It’s Okay

It’s okay to pause and reflect. To be in pain and feel emotion. You’re allowed to stop and rest. You’re allowed to say, “No.” To another task. To fleeing. You’re allowed to just be.

Driving down the highway toward Kansas City, I felt emotions coming. They were good, warm, fuzzy, feelings of love mixed with a little mild anxiety. But mainly, good. As emotional as I am, I like to drown out those emotions as quickly as possible. Turn up the music, focus on work, find a reason to worry about something else. Instead – I turned the Bluetooth to Steffany Gretzinger’s “The Undoing” and came undone.

The emotions hit me. I’m loved. It’s okay. I don’t have to be on edge all the time. There’s no reason for bitterness to creep in because others are simply interested in my life. They just want to be there. What an honor – that I have those people that want to be there with me. There will come a day when I’m in the hospital and people will show up. What a blessing!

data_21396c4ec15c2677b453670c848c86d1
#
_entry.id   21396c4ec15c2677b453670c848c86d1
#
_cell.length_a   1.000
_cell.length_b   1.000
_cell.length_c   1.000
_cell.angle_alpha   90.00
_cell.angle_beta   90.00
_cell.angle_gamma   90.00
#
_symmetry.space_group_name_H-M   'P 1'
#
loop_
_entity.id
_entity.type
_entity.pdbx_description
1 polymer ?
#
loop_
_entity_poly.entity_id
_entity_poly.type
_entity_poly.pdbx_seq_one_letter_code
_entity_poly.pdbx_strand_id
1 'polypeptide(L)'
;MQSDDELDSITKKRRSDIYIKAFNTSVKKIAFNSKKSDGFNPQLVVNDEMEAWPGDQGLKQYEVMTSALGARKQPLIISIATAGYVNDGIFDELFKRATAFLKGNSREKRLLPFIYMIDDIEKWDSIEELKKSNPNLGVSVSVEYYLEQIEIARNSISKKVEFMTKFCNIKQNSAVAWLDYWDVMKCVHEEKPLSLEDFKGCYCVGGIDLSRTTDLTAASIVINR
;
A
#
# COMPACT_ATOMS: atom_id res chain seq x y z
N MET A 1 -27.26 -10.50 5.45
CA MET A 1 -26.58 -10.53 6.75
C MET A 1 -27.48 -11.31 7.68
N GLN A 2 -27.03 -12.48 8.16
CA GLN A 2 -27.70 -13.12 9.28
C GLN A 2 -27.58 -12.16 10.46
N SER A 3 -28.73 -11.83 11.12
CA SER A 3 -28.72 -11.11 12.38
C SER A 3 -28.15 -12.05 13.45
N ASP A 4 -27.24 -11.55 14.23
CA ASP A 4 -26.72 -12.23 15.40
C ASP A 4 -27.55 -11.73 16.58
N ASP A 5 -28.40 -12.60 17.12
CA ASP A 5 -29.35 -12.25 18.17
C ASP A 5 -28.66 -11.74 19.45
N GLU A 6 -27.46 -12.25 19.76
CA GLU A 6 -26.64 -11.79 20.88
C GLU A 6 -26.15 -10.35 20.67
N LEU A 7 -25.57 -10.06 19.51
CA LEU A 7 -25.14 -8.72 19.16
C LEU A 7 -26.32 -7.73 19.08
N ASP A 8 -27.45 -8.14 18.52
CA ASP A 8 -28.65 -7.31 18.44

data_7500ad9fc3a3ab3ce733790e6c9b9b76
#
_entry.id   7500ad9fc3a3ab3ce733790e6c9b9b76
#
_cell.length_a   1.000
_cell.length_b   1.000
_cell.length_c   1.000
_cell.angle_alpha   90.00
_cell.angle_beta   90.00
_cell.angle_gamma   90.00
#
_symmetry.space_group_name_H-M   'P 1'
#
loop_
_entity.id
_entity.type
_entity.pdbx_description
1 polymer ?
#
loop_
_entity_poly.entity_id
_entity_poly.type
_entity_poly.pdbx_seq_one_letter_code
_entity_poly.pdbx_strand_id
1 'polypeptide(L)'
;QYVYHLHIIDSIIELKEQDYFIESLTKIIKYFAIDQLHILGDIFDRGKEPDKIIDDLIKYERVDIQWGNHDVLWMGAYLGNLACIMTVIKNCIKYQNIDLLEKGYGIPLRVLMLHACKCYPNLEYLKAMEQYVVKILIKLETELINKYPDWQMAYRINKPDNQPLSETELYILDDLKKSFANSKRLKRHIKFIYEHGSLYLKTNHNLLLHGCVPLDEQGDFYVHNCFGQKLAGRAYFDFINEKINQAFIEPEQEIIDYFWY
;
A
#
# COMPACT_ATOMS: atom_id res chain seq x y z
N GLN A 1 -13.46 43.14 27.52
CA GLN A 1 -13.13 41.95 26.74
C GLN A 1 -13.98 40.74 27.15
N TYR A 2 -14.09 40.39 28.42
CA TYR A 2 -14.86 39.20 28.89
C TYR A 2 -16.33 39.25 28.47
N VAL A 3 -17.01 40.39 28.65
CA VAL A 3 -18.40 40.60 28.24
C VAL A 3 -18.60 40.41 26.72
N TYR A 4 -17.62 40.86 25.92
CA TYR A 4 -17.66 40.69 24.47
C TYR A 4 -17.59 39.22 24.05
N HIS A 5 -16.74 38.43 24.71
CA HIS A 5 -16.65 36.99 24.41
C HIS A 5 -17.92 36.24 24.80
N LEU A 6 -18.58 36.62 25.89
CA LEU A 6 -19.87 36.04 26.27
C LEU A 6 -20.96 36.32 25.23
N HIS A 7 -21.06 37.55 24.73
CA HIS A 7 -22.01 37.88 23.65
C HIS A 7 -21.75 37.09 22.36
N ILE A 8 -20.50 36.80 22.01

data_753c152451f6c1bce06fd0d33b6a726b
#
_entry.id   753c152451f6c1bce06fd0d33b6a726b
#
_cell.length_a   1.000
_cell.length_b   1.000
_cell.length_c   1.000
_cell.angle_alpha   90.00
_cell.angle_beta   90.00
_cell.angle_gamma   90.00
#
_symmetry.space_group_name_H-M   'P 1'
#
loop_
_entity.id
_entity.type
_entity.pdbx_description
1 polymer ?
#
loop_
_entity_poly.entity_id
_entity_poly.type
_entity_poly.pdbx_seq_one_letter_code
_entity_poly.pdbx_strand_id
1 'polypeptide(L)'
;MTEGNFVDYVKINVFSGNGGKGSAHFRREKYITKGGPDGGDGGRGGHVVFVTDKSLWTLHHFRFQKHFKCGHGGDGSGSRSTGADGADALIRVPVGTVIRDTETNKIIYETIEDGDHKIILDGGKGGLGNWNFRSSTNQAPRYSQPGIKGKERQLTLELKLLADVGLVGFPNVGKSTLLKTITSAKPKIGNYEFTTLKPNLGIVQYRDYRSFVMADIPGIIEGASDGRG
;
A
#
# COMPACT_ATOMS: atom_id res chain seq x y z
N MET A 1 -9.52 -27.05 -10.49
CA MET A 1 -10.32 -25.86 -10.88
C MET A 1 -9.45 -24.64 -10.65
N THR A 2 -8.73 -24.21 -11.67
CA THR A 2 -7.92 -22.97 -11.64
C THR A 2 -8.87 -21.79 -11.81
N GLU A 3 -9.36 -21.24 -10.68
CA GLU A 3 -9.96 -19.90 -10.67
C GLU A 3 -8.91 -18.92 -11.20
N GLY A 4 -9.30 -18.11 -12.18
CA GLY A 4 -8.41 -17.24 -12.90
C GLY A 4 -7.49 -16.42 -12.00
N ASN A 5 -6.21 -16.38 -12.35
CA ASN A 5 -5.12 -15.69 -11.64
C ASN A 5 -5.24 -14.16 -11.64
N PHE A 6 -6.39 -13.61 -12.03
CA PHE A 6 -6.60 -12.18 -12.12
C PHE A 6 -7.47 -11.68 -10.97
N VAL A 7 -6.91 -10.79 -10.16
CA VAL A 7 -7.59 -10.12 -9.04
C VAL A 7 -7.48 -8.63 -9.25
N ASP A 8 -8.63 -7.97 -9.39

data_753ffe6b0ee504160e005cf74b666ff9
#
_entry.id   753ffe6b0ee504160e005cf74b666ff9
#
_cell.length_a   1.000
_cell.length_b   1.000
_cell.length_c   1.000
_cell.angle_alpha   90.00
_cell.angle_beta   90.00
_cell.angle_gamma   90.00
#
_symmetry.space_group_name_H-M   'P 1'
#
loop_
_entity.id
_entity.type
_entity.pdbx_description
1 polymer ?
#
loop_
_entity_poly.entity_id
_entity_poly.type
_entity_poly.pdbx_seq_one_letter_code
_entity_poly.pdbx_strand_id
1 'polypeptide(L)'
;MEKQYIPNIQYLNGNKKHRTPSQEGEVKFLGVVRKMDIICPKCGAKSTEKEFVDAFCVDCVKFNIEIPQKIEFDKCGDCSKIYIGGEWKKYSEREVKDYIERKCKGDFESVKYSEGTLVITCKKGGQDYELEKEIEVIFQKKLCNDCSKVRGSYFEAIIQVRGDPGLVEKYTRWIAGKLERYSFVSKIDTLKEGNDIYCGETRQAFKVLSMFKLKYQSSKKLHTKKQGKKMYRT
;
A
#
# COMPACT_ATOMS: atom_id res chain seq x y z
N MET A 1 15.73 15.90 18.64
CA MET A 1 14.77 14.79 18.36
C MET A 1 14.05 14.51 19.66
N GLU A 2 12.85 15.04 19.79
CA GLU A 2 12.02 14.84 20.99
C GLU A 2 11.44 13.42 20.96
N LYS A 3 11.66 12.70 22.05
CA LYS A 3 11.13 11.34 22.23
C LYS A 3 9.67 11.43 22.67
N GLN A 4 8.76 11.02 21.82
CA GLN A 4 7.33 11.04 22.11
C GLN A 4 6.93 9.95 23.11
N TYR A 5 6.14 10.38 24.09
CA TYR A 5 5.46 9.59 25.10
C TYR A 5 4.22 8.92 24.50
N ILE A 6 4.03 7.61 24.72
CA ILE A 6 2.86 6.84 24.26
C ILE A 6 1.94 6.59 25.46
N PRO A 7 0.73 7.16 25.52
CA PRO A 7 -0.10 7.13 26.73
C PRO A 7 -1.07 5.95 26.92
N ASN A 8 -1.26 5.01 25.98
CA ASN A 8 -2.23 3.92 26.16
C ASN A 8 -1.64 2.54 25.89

Society has taught us to stiff-arm love. I’m not sure what it is or why we do it. But love comes and gets into our personal space and asks us deep questions and we get uncomfortable. We shift. We avoid. We rebel.

And to what end?

To the end of isolation.

We find ourselves sitting alone with a phone empty of notifications. Hey – they tried and we shut them down enough times that they stopped trying. (Unless you’re my friend. I’m fairly relentless. I’ll eventually come knocking. ;P)

We are better together.

It’s okay to not have life figured out yet. Allie has looked into my eyes and reminded me of this gentle truth a hundred times in the 10 months we’ve been dating. “Justin, you’re 26, you’re working hard, you’re trying…that’s all anyone can ask of you. Stop being so hard on yourself. I love you.” Praise Jesus for that love. Praise Jesus. (And there come those joyful tears I spoke of earlier…)